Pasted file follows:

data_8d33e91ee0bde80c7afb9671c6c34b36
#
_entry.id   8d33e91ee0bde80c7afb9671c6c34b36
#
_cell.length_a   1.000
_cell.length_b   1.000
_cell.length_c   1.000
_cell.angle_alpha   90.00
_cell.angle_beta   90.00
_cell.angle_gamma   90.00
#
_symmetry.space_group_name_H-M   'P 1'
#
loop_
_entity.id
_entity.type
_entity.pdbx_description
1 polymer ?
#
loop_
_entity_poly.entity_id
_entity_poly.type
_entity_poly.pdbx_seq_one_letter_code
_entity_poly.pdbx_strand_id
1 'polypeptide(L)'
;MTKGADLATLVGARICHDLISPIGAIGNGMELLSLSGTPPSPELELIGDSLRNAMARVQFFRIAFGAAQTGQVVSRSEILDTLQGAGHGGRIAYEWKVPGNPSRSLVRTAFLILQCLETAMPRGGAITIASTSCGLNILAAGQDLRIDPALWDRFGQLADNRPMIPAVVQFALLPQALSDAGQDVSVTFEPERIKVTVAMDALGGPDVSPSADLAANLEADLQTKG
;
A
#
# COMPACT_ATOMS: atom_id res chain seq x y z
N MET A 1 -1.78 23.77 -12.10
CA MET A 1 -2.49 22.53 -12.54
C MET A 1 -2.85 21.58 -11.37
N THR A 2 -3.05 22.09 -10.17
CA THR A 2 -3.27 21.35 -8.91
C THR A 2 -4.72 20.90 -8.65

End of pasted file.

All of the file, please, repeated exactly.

data_8d33e91ee0bde80c7afb9671c6c34b36
#
_entry.id   8d33e91ee0bde80c7afb9671c6c34b36
#
_cell.length_a   1.000
_cell.length_b   1.000
_cell.length_c   1.000
_cell.angle_alpha   90.00
_cell.angle_beta   90.00
_cell.angle_gamma   90.00
#
_symmetry.space_group_name_H-M   'P 1'
#
loop_
_entity.id
_entity.type
_entity.pdbx_description
1 polymer ?
#
loop_
_entity_poly.entity_id
_entity_poly.type
_entity_poly.pdbx_seq_one_letter_code
_entity_poly.pdbx_strand_id
1 'polypeptide(L)'
;MTKGADLATLVGARICHDLISPIGAIGNGMELLSLSGTPPSPELELIGDSLRNAMARVQFFRIAFGAAQTGQVVSRSEILDTLQGAGHGGRIAYEWKVPGNPSRSLVRTAFLILQCLETAMPRGGAITIASTSCGLNILAAGQDLRIDPALWDRFGQLADNRPMIPAVVQFALLPQALSDAGQDVSVTFEPERIKVTVAMDALGGPDVSPSADLAANLEADLQTKG
;
A
#
# COMPACT_ATOMS: atom_id res chain seq x y z
N MET A 1 -1.78 23.77 -12.10
CA MET A 1 -2.49 22.53 -12.54
C MET A 1 -2.85 21.58 -11.37
N THR A 2 -3.05 22.09 -10.17
CA THR A 2 -3.27 21.35 -8.91
C THR A 2 -4.72 20.90 -8.65